OSU’s IT department gets new chief information officer
Wednesday, August 11, 2021
Media Contact: Mack Burke | Editorial Coordinator | 405-744-5540 | email@example.com
Oklahoma State University has a new chief information officer, Raj Murthy, who took over from longtime predecessor Darlene Hightower at the beginning of August.
Despite only being a little over a week into his new job, Murthy feels like he has a good sense on what OSU’s IT department can collectively achieve. The information technology department has a part in everything from security to technical support, to innovation.
A veteran in the higher ed IT realm for 25 years, Murthy liked what he saw about OSU while at his previous school — Pima Community College in Tucson, Arizona.
“OSU is a research university, which means there are incredible opportunities for innovation,” Murthy said. “It is a big school and has the research components for innovation and opportunities to grow.”
Murthy started at Pima in 2016 after a long career at his alma mater, Indiana University of Pennsylvania. Through his years on the job, he has seen the tech industry continue to grow exponentially, which has created more within university IT departments.
“There is incredible growth within the technology industry itself, no doubt about it,” Murthy said. “What higher education is doing now, is leveraging that technology to help the higher ed industry in several ways. One is, of course, discovery exploration research. You can do more because there is more technology to do it with — big data, analytics, AI, all of that stuff. But there is also a spark for education, the learning and teaching process of knowledge.”
Murthy said it is incredible to see how students learn in the classroom environment compared to how he had to growing up.
“So when I went to school, there was chalk, a blackboard and a chair,” Murthy said. “Today, students have augmented realities in the classroom. They can see things in three dimensions. I learned blood as a red liquid. Today, a student can see every part of how blood works: what parts it contains, how it flows, etc. What is an atom in 3D. They can actually interact with it and see it react. They can do all of that. So, what it has done for education, learning and teaching is completely transformational.
“Now, there is another new opportunity when [higher education and technology] meet, and there is this incredible wealth of knowledge that faculty, researchers, and all of these people have. They can bring all of that knowledge to life because they have the technology to bring it to life. I think anybody who is a student now is in a great place, compared to the ’60s and ’70s when I went to school.”
Murthy said all the changes come with some challenges, though. Especially with cybersecurity being such a prevalent issue, IT departments are always in defense mode to protect student data. It requires having to adapt to whatever new scam or virus presents itself on any given day.
“I would describe it as there are certain fundamental responsibilities that come with IT,” Murthy said. “For example, security. Anybody who comes to OSU should know and feel that their data is protected and we will really take care of it. Stability of the services that are already in place by the previous CIO who had great successes here. We need to continue that and make sure nothing falls. It is like a juggling act. You have to keep all of these balls in the air and make sure nothing falls. Because when we break something, it has a negative impact on a lot of people.”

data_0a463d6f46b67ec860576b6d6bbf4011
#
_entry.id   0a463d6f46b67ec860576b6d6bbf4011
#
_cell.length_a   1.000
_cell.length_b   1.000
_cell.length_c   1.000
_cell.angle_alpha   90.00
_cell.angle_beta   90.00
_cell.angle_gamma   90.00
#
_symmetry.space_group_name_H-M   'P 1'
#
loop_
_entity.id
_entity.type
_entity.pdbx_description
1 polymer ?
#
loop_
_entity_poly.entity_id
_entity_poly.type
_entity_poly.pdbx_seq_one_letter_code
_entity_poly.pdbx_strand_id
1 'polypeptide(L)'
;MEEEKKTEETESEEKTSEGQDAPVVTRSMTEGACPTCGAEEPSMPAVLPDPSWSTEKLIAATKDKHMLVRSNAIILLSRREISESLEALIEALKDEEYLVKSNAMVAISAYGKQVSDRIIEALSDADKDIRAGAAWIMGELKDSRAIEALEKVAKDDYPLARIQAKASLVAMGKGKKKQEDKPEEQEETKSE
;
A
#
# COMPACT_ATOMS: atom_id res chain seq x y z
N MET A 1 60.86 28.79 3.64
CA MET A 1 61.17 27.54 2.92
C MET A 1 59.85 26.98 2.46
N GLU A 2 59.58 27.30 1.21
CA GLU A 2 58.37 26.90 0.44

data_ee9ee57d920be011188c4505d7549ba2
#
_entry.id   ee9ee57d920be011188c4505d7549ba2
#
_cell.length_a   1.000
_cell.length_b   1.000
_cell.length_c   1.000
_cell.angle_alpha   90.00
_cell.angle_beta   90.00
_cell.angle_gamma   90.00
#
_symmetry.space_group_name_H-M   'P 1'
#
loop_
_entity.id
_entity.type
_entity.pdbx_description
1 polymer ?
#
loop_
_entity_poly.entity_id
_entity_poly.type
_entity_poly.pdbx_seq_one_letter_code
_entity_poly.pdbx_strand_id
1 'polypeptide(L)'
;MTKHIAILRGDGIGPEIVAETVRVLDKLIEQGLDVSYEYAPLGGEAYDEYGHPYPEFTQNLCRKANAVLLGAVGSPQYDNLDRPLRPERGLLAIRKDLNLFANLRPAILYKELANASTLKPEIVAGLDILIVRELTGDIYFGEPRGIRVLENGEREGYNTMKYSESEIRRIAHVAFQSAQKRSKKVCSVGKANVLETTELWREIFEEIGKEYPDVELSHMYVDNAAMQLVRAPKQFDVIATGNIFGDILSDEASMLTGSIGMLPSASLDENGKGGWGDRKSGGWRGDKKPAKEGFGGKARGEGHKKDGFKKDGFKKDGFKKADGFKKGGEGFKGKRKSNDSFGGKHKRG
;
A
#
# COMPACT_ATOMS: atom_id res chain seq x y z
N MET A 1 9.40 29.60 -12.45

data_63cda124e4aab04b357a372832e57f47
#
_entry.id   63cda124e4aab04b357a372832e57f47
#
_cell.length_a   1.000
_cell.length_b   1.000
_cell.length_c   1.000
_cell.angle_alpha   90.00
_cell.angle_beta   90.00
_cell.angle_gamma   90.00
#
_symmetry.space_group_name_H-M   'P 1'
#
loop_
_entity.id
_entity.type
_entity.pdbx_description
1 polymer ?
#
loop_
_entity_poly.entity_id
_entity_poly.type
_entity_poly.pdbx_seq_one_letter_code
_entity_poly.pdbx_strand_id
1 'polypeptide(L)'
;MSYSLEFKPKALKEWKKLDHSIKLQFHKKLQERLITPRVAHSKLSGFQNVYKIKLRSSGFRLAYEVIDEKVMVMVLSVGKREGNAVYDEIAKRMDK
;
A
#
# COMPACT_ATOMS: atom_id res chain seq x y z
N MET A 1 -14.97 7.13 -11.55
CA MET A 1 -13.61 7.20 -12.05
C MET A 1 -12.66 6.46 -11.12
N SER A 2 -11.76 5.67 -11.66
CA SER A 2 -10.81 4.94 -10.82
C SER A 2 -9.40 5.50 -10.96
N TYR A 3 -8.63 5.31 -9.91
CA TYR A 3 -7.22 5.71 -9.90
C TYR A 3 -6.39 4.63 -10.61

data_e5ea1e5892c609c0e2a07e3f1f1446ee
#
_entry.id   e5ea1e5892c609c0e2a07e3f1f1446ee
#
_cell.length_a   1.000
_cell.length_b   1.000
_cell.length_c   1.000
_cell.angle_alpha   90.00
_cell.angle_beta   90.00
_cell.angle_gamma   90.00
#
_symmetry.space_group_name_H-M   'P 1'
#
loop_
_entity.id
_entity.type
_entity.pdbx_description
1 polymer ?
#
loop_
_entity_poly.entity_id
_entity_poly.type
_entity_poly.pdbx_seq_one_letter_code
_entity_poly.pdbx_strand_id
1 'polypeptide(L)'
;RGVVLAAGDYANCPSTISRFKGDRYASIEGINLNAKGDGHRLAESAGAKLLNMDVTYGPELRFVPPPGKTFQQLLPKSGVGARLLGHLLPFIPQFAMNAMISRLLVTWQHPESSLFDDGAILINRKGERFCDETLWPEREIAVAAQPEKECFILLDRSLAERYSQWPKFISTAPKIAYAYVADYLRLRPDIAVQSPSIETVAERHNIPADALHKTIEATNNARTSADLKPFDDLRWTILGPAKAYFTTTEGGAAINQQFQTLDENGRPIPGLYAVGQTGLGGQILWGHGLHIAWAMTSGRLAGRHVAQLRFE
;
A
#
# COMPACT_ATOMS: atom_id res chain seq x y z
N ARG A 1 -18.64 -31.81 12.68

Murthy is still learning what initiatives President Kayse Shrum and Joe Weaver, OSU’s senior vice president for administration and finance, want the IT department to pursue.
“All of those strategic initiatives and goals come from the top,” Murthy said. “What IT does as a department, what do we produce, what shouldn’t we be producing. Right now, that is my primary goal, is to learn the organization and learn all the things expected of IT and exceed those expectations.”
Weaver said he is confident in Murthy’s ability to continue advancing OSU’s IT department.
“I am very excited about him joining the OSU team,” Weaver said. “He is a fresh set of eyes and will help us make improvements in the information technology area.”
Like almost everyone, Murthy has seen some changes to his work because of the pandemic. OSU is returning to in-person study this fall after more than a year of remote learning playing a part in the curriculum.
Murthy said OSU’s IT is prepared for everyone to come back and is working to create an accommodating environment for all students.
“What I see is opportunities because they are coming back after a while,” Murthy said. “Student expectations might have evolved a little bit, based on what they have been through. We have to be very attentive to those changes, on those needs that the students will come with. We have to be very agile to be able to meet those needs quickly so that we are there for them when they need it.”
Murthy moved to Stillwater with his wife, Christine, and twin daughters Ava and Sofia. He is excited to see how his department will continue to serve the university in a crucial, ever-changing area.
“We have to ensure the services we provide are stable, accessible and guaranteed to the people who use it on a daily basis,” Murthy said. “That is my first responsibility: To make sure the light is not just on, but it is burning bright and will stay on for a very long time.”